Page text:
Noctilucent Clouds Perform Delicate Dance for NASA’s Balloon-Cam

Noctilucent clouds, or PMC's, form high in the atmosphere above the poles. NASA launched a five-day balloon mission to observe and photograph them. Image: NASA’s Goddard Space Flight Center/Joy Ng

Noctilucent clouds are one of the atmosphere’s most ethereal natural wonders. They form high in the mesosphere, about 80 km (50 mi) above the Earth’s surface, and are rarely seen. In July, 2018, NASA launched a five-day balloon mission, called PMC (Polar Mesospheric Clouds) Turbo, to observe them and photograph them.

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Sunrise Photos from the Edge of Space shot by College Team

A sunrise from the edge of space. Credit: Project Soar


A college-age team of space and photography enthusiasts have created a fully reusable capsule that can travel autonomously to the edge of space using high altitude balloons. To date, their capsule, named PURSUIT has had four flights, reaching altitudes ranging from 24,000 to 36,500 meters (80,000 to 120,000 feet.) “We wanted to fly capsules to the edge of space and capture the most difficult imagery that other teams didn’t even bother trying,” said Project Soar team leader David Gonzales II. “Our capsules shoot high resolution stills and shoot HD video of their incredible journeys.”

Last fall, the team captured the stunning image above of a sunrise from space from about 25,000 meters above the Earth. “To our knowledge, Sunrise Soar II captured the highest resolution images of sunrise ever taken from the edge of space by a high altitude balloon flight,” Gonzales told Universe Today.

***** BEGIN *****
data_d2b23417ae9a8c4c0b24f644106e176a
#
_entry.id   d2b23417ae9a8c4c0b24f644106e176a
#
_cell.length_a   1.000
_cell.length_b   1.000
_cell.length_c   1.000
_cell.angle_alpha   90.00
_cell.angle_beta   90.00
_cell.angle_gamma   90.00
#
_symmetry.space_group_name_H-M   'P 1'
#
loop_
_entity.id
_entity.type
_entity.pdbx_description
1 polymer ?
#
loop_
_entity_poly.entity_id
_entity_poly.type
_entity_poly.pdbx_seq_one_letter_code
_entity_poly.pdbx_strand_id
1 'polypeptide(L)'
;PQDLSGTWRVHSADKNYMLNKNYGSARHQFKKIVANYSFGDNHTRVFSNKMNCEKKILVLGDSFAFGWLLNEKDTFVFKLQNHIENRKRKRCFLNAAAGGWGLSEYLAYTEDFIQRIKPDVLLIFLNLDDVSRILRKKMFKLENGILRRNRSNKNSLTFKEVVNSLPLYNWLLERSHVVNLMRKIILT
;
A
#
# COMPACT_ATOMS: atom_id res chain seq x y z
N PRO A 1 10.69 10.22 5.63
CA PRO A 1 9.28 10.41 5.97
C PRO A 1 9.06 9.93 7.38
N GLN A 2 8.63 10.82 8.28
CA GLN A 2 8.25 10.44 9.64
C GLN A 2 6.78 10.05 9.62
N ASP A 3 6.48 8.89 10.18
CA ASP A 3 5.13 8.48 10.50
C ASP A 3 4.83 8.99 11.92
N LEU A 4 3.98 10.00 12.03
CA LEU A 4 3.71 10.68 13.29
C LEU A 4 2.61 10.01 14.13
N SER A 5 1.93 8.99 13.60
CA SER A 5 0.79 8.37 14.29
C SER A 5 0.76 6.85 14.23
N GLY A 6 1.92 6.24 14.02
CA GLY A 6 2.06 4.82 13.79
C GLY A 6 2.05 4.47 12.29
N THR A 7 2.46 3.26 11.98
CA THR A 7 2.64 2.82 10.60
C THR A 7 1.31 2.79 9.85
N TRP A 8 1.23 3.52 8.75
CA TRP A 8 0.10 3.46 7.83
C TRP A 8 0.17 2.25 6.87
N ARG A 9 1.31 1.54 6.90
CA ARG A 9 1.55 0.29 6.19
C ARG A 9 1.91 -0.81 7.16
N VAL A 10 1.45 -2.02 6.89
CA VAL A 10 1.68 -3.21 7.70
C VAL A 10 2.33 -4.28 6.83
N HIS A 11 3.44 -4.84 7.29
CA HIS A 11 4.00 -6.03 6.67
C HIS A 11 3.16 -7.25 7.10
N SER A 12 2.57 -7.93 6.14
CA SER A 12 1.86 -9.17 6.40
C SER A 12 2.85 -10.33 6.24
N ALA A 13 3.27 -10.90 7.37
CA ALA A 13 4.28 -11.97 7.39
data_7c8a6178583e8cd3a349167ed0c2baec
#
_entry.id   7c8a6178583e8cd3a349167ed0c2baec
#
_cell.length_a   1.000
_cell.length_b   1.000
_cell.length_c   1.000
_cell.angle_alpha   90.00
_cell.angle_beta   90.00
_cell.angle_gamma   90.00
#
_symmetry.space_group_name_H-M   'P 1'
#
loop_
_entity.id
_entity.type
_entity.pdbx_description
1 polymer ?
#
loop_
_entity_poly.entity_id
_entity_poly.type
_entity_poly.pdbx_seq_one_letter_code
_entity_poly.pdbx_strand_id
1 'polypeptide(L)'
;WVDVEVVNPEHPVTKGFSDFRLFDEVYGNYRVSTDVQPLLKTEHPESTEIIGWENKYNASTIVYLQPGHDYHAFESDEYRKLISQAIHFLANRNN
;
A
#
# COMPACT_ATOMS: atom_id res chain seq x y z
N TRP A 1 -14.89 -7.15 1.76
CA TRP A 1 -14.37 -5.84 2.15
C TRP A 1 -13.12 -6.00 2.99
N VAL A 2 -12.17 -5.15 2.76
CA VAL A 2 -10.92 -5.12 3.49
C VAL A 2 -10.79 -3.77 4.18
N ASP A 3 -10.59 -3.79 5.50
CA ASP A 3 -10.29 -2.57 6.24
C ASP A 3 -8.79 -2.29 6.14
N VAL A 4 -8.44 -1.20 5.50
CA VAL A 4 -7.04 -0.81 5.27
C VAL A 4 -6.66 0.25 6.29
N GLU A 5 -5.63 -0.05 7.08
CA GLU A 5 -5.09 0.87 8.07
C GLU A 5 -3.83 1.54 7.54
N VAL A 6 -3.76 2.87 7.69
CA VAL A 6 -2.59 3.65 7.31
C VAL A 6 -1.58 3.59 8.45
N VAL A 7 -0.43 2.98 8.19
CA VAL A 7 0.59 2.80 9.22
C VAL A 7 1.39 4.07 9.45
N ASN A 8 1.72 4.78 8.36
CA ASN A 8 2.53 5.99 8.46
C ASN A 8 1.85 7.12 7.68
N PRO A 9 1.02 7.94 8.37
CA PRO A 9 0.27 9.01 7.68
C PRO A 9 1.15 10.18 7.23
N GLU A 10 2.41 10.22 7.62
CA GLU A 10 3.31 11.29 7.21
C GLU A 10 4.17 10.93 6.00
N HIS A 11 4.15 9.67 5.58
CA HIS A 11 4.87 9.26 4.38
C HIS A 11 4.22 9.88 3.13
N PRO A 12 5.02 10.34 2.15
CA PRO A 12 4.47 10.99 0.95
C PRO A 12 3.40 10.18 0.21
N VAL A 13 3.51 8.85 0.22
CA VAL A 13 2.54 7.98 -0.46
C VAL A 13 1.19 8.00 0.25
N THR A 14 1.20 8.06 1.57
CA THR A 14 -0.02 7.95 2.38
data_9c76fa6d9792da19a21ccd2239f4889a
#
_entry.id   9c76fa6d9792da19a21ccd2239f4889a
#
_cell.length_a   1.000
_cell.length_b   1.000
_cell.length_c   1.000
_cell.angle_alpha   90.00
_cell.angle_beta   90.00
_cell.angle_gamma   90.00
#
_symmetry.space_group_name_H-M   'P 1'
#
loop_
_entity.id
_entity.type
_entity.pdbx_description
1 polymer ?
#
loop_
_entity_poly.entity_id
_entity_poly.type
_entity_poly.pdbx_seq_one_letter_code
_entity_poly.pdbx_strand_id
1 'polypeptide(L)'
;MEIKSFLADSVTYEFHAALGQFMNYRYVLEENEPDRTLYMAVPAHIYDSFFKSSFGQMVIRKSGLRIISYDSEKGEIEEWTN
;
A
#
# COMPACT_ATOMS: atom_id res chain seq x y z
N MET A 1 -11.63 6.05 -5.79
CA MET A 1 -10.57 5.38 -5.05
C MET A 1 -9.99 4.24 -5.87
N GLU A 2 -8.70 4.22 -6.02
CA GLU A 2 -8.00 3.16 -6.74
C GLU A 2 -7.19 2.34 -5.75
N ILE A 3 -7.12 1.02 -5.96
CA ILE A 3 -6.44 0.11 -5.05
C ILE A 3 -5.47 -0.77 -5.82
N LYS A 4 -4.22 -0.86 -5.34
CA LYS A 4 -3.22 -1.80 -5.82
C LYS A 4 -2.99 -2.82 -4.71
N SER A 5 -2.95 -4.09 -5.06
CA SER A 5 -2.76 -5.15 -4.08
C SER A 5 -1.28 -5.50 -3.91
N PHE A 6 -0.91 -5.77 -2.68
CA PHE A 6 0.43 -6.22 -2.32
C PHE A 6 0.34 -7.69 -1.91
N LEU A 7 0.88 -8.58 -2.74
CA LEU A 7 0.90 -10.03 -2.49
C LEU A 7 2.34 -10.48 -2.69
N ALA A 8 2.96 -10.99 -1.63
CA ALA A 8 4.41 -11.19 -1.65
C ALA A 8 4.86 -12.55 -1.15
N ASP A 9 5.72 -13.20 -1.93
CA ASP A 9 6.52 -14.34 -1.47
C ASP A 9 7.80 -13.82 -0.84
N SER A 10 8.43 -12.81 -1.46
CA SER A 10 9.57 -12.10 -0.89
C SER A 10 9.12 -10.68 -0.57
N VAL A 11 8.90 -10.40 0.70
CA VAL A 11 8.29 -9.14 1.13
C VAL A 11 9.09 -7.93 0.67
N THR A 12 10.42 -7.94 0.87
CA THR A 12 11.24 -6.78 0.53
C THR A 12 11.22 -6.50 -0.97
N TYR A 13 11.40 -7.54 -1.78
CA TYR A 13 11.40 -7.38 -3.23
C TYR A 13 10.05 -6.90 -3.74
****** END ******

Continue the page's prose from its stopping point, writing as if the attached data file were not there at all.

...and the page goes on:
A sunrise above most of Earth's atmosphere. Credit: Project Soar

In images taken from over 36,000 meters, absent are the reddish sunrise colors that we see on Earth because of the atmosphere.

Their PURSUIT capsule cost about $500 to put together initially, but their total cost per flight is only $40.

The crew consists of twelve different students and recent graduates from various colleges. Gonzales said he formed Project Soar and put together the team as a hobby. The team hopes to do several more flights soon.

The Sunrise Soar team filling the balloon. Credit: Proejct Soar

See more images and videos, and read detailed reports about the team’s adventures at their Project Soar website.

Success! The Sunrise Soar retrieves their capsule. Credit: Project Soar